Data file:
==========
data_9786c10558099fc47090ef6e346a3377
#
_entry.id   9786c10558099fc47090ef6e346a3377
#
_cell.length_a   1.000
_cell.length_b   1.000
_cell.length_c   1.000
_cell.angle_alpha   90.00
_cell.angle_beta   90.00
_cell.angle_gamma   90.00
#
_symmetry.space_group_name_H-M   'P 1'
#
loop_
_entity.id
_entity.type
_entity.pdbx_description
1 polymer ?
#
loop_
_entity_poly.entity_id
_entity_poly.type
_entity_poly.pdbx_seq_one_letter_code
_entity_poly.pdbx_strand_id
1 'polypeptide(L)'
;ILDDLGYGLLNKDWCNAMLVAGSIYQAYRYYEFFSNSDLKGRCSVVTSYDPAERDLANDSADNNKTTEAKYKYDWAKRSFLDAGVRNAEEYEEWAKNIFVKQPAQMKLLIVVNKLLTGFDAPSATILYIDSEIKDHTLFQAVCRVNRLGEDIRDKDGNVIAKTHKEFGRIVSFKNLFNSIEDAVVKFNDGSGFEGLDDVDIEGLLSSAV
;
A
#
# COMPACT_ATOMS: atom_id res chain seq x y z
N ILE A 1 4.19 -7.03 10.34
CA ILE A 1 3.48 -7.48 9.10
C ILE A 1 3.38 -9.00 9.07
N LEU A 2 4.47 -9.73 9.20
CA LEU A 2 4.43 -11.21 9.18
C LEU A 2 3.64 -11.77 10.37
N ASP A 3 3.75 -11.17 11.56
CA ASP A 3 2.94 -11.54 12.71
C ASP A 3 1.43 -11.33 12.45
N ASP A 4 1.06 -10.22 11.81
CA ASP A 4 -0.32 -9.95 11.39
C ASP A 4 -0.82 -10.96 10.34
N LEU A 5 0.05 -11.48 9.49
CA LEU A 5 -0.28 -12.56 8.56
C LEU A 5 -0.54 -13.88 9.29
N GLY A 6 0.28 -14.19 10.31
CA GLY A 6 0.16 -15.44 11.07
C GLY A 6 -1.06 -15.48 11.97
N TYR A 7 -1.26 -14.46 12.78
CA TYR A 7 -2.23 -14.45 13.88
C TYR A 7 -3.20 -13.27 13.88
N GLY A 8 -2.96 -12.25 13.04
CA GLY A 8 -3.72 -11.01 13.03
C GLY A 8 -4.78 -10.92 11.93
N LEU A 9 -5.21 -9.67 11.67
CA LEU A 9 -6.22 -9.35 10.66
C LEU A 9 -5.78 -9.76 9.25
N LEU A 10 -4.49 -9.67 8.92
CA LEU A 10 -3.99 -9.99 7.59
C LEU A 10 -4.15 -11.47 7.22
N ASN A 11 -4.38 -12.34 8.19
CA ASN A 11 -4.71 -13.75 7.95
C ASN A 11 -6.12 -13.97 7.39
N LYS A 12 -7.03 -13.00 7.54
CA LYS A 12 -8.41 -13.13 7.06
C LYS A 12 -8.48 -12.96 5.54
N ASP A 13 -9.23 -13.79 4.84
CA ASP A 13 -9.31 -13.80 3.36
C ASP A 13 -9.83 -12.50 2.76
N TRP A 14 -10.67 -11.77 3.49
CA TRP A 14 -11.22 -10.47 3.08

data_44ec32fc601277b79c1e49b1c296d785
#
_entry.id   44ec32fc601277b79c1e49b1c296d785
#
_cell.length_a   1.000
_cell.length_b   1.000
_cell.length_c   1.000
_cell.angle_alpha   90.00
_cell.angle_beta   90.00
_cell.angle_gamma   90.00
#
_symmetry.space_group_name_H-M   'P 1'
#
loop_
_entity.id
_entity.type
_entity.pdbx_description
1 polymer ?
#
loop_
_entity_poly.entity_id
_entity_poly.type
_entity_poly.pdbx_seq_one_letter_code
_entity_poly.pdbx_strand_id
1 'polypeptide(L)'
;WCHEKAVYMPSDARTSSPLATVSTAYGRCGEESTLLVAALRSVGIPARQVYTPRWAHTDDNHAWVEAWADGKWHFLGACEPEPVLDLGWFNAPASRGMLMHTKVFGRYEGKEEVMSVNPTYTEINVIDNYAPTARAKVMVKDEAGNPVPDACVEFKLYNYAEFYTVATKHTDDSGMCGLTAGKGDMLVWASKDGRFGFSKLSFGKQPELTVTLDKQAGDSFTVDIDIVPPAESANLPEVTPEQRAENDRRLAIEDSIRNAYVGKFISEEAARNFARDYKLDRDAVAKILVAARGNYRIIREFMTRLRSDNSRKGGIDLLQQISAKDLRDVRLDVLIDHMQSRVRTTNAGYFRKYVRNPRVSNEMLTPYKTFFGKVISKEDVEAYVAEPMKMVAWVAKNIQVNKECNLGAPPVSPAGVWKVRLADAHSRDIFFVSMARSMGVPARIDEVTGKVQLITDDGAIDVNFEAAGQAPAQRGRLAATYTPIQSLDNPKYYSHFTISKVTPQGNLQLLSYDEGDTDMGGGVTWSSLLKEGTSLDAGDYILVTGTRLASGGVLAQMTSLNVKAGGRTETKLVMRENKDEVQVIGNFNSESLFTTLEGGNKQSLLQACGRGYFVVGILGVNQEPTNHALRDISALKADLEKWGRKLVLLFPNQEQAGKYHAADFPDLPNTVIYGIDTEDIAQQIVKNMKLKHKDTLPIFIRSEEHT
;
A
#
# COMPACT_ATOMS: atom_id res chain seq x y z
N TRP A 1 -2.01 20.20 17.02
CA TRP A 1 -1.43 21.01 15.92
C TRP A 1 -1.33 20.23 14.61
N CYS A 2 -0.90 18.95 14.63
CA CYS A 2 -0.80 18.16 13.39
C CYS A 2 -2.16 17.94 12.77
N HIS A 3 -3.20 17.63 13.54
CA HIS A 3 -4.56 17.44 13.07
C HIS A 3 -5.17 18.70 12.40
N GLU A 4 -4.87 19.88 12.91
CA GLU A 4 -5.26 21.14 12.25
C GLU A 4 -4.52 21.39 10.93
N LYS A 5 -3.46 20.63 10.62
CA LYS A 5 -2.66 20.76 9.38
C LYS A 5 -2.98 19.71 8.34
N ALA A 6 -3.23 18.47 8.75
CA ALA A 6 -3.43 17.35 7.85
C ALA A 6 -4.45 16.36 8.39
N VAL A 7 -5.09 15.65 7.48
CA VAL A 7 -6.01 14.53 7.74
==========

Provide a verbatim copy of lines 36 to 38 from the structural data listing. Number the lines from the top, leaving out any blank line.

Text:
C LEU A 2 3.64 -11.77 10.37
N ASP A 3 3.75 -11.17 11.56
CA ASP A 3 2.94 -11.54 12.71